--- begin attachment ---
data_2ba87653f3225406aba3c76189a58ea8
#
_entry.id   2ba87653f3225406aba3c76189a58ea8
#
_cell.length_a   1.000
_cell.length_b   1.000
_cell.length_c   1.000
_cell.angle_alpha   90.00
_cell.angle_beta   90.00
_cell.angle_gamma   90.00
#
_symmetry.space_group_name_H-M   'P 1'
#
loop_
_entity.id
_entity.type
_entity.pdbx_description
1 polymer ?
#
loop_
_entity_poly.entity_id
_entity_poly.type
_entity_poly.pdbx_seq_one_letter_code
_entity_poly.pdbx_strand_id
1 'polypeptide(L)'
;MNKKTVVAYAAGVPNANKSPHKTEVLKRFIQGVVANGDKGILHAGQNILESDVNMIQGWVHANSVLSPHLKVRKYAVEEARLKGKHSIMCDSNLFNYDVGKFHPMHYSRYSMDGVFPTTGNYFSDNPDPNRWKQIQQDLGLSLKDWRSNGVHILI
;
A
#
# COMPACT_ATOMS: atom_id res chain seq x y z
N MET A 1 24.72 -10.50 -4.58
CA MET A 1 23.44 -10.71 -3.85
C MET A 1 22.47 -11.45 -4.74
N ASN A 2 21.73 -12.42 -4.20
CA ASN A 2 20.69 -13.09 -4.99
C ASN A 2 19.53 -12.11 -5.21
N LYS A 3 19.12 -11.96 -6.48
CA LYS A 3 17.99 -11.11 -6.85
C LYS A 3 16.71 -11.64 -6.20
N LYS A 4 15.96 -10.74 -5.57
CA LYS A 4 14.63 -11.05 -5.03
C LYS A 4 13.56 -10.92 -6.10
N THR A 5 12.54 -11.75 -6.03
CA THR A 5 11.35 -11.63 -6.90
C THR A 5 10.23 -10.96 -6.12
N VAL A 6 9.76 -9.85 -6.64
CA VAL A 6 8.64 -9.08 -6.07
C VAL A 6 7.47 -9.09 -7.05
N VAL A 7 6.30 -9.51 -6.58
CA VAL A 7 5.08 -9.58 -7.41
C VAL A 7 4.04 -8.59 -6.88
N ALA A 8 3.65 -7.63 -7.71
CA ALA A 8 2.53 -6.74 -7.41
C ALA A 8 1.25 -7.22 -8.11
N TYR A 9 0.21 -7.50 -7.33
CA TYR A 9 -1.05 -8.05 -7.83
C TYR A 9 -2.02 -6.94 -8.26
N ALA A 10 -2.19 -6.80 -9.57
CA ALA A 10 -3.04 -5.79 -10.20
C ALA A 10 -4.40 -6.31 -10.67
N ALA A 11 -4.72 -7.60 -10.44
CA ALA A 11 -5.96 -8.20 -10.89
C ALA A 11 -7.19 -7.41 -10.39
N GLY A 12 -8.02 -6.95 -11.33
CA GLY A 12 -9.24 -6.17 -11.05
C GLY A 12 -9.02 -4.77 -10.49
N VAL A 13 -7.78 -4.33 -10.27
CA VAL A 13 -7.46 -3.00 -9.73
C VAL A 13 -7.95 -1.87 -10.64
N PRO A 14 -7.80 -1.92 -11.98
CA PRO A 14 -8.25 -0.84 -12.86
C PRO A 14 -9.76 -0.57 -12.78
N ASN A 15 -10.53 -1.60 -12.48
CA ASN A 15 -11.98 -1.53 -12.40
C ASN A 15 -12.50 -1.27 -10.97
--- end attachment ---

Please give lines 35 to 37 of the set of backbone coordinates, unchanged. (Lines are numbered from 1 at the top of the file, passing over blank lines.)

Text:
CA ASN A 2 20.69 -13.09 -4.99
C ASN A 2 19.53 -12.11 -5.21
N LYS A 3 19.12 -11.96 -6.48